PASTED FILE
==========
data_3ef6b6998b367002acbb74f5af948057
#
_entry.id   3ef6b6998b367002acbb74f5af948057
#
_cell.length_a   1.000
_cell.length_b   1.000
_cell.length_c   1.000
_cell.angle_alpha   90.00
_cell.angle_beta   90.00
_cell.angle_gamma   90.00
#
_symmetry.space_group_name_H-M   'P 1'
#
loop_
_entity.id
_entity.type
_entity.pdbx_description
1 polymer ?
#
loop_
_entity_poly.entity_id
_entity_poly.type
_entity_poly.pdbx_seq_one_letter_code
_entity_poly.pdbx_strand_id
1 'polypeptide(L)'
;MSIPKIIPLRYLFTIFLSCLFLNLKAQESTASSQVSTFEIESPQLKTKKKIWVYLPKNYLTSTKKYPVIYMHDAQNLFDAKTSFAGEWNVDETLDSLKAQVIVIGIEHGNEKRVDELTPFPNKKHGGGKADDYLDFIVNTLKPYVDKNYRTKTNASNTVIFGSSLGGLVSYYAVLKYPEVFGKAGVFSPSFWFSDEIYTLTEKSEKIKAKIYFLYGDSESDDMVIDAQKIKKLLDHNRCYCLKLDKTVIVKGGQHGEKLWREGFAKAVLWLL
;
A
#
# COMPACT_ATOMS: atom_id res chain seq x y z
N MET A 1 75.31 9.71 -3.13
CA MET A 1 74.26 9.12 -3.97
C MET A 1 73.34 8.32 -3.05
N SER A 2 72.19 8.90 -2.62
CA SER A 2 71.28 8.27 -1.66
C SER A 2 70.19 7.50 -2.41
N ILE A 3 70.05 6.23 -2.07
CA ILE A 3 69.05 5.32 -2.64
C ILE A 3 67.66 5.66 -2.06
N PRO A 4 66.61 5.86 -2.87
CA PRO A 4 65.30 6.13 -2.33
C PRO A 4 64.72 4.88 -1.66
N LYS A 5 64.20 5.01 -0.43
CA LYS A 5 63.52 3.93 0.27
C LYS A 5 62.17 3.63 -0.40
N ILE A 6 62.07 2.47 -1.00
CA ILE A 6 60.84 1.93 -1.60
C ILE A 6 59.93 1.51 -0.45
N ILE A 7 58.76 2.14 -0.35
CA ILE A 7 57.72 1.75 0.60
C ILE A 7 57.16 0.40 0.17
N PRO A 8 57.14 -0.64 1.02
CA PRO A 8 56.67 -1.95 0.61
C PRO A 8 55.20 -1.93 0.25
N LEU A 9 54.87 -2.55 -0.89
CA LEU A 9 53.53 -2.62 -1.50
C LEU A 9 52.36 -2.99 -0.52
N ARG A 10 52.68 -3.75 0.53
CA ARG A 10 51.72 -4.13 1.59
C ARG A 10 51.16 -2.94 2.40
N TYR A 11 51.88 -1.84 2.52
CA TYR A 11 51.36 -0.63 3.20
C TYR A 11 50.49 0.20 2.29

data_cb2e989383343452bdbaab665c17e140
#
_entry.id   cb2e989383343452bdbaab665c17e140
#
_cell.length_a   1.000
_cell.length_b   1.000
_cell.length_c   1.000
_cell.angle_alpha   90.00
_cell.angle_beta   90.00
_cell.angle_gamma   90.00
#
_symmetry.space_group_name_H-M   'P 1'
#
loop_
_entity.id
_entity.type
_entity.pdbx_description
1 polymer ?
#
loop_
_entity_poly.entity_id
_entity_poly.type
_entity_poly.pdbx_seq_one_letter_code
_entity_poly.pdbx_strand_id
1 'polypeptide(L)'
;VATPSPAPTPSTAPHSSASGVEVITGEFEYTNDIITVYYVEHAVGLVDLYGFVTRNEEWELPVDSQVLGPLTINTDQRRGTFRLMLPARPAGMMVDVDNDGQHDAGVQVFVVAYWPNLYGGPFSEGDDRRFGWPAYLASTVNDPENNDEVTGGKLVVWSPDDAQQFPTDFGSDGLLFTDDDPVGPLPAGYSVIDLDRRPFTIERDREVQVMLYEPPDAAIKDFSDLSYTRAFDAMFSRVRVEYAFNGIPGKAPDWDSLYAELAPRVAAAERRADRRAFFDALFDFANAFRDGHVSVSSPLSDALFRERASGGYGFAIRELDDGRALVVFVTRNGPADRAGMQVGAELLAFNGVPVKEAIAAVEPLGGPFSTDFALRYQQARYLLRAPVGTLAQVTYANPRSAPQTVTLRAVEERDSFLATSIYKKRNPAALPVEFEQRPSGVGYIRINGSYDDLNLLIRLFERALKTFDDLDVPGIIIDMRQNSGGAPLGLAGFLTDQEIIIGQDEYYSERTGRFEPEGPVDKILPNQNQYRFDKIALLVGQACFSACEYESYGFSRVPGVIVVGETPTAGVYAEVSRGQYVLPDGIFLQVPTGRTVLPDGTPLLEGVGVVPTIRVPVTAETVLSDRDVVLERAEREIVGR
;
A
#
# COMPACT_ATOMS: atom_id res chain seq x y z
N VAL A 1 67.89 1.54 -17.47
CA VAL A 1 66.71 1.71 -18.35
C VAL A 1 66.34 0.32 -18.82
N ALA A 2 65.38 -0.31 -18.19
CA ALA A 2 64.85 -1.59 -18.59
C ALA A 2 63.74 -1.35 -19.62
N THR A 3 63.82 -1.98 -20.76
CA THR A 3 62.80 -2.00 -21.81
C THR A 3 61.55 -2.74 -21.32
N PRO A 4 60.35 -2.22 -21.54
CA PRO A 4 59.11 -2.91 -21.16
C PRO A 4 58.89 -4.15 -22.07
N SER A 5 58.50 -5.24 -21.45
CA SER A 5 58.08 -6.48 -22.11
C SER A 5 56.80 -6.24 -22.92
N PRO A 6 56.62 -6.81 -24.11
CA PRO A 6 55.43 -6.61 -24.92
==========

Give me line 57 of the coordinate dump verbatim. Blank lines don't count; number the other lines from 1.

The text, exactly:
C LEU A 9 52.36 -2.99 -0.52